So 2596/24 is 108 days.  It's been recording since Nov. 17.  Great. Usage for 108 days was 184 kWh.  Do the math I come up with 1.703 kw per day.  So my solar needs to supply a reliable 1.703+ for my heating needs (Though I know it is not related to this calc I'll just say we rarely use our AC in summer.  Before last summer's 2 weeks of humid hi 80s we hadn't fired it up for at least two years.  Yeah, God's country!).

I vaguely remember the freezer and fridge using about 1.2 kWh per day each.  Does that sound reasonable?  I don't want to wait 108 days for highly reliable data on those!  Maybe a week would be enough.  Plugging it in now.

So let's say the furnace, fridge and freezer is what I'd like to start out with in my quest to power some appliances full time via solar/battery.  Added up we are talking 4.1 kWh (1497 per year, 423 oer month).

Being lazy I looked at my spreadsheet for electrical use from fall 2019.  Total average monthly use is 385 kWh (billed Nov '19 to Feb '20 - actual time is Oct thru Jan).  Or 12.83 kWh per day.  So, I would be happy with an initial reduction in my consumption of around 25%!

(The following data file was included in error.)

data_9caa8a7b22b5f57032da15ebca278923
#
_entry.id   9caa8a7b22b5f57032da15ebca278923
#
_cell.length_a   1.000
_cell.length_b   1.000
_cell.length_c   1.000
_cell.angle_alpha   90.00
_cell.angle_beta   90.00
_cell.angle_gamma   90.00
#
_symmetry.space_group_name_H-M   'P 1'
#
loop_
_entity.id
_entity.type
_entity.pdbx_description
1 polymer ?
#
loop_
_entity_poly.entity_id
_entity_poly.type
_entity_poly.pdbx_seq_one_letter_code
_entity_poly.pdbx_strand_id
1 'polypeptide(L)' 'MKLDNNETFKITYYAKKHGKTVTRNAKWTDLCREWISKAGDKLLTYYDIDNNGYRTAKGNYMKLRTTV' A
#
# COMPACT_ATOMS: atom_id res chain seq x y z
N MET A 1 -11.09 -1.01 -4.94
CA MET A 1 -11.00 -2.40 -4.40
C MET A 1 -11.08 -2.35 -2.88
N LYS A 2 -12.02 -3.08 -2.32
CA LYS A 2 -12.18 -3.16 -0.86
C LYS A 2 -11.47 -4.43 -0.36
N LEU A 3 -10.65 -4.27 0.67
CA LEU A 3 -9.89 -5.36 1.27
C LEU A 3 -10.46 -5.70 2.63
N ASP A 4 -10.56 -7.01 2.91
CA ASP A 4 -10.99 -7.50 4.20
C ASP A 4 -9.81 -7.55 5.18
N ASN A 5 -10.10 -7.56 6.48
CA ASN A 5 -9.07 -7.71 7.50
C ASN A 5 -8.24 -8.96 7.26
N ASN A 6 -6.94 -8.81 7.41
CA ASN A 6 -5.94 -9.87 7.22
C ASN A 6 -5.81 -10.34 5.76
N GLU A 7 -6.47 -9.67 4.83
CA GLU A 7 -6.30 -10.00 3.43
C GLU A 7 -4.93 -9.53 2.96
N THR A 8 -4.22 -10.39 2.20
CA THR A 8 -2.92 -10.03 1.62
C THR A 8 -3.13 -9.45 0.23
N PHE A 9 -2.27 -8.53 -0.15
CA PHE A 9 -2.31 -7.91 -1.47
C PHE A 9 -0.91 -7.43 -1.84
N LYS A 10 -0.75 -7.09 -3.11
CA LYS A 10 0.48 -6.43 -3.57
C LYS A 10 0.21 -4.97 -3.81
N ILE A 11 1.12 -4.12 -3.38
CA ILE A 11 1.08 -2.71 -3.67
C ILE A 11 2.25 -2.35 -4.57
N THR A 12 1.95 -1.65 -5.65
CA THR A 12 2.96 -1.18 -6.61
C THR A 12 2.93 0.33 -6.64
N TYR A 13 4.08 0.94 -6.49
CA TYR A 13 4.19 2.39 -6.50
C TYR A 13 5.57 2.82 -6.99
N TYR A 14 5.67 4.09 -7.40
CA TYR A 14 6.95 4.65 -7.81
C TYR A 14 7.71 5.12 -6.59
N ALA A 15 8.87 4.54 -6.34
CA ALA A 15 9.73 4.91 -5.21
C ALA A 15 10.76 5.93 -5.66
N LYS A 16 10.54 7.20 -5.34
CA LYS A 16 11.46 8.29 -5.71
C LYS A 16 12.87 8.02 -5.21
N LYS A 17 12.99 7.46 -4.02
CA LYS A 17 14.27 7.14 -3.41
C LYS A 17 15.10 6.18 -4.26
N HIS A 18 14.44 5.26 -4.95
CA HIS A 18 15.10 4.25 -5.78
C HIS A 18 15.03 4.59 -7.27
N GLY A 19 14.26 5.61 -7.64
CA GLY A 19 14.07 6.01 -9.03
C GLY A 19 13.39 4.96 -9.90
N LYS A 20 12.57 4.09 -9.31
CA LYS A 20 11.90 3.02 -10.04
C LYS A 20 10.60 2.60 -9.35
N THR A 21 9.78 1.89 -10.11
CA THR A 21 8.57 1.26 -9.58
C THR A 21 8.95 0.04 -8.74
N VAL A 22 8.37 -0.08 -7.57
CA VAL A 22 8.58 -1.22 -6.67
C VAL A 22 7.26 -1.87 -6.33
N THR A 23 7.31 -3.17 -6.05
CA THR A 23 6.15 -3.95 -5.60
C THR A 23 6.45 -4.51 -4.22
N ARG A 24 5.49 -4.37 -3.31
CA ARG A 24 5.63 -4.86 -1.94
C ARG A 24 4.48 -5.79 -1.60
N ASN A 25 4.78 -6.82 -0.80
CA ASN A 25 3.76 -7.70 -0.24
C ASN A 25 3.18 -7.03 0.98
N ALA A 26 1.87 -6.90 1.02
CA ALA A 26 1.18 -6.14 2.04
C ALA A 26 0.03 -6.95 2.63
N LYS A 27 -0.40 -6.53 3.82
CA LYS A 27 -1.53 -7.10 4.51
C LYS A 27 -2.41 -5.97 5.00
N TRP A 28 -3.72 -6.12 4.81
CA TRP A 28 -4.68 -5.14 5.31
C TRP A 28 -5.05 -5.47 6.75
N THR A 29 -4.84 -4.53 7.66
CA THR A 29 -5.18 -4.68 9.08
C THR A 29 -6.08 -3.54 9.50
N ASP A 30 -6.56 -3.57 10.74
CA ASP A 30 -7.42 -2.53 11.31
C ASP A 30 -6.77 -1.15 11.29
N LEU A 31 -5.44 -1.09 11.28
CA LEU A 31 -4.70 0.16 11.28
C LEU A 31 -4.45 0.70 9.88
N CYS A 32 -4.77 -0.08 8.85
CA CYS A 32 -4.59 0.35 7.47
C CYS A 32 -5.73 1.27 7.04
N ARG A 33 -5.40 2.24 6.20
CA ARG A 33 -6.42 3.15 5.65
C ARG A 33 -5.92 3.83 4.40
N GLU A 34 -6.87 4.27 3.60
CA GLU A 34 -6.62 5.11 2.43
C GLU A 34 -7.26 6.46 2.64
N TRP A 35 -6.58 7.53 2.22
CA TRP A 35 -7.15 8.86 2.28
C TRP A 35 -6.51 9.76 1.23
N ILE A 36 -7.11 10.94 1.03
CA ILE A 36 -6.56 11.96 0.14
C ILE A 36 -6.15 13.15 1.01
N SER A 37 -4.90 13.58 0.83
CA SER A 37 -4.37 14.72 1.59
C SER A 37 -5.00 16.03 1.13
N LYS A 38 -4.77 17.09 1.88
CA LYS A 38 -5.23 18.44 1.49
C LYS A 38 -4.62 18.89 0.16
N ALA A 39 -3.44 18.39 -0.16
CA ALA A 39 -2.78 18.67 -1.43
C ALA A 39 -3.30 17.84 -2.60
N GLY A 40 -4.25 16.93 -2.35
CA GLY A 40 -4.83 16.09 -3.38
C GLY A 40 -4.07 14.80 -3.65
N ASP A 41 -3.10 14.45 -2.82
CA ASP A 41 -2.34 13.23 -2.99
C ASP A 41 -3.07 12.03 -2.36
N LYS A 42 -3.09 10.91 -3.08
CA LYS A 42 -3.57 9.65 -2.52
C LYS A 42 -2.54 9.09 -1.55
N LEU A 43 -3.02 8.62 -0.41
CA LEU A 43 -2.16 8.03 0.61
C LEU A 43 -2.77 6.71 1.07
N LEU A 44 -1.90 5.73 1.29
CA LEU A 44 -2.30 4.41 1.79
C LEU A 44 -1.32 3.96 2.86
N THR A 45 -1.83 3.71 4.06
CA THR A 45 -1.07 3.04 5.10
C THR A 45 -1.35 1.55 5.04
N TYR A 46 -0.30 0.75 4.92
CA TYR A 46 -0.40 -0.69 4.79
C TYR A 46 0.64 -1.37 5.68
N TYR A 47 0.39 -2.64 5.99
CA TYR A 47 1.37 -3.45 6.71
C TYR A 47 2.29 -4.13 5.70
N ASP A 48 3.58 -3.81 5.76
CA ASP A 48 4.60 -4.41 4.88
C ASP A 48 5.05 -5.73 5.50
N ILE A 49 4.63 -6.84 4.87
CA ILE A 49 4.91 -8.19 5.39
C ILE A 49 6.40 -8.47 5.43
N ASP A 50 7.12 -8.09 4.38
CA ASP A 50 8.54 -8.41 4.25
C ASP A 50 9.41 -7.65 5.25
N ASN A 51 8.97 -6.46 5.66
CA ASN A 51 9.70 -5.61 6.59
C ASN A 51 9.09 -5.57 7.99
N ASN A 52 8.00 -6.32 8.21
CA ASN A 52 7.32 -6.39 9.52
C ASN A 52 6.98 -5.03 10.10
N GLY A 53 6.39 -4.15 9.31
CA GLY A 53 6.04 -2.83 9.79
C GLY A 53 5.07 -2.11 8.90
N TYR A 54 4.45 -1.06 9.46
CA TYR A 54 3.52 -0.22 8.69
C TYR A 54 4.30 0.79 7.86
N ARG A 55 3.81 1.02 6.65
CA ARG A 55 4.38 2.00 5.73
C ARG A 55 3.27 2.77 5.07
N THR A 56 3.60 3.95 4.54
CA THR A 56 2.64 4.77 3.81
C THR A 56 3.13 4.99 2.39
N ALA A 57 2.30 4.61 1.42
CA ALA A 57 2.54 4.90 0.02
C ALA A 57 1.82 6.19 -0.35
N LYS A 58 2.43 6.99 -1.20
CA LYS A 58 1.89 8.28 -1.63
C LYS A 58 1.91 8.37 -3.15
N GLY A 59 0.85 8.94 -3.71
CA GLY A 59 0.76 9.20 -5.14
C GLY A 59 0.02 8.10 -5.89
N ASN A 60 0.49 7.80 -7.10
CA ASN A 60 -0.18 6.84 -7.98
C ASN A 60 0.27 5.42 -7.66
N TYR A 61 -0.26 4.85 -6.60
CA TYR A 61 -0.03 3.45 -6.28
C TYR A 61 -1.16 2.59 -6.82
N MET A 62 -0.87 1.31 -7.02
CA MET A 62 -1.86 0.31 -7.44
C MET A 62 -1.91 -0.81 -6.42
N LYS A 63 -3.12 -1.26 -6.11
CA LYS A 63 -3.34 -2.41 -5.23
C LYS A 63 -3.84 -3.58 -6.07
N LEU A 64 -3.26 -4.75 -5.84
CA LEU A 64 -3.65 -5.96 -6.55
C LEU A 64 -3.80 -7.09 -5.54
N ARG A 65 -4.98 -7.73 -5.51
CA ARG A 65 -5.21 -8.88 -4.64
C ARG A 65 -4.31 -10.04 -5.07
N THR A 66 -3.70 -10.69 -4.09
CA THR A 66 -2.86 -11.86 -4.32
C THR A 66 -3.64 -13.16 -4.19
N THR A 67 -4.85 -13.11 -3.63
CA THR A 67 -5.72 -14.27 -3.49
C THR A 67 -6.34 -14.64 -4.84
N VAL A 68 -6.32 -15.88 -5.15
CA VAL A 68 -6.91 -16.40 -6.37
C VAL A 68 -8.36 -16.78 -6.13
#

Now the fiddly bits.  What array size should I shoot for minimum?  What size battery bank (aHr) if I want 48 hours of backup power (LiFePo ish type battery)?  What size inverter (2500/3000p)?  Would my PVWatts calculator results help to determine this?  Feel free to check my math and my assumptions!

Tim

first question is where are you; location and latitude. With that info you can figure out solar availability per day, month. Next would be solar availability at you actual site ie trees, hills obstructing view, angle of roof, etc.
 
Tim Comer
Posts: 23
4
  • Likes 2
  • Mark post as helpful
  • send pies
    Number of slices to send:
    Optional 'thank-you' note:
  • Quote
  • Report post to moderator
Thanks David.  I'm not sure how to attach PVwatts results and my solar survey so I'll just describe what I'm seeing.

Using PVwatts... I've worked from a goal of 1500 kW per year in my location which results of an array of .9 kW.   So three 330 w panels is what I assume from that calculation to achieve 1500 kW per year.  I understand variables will likely reduce real world results.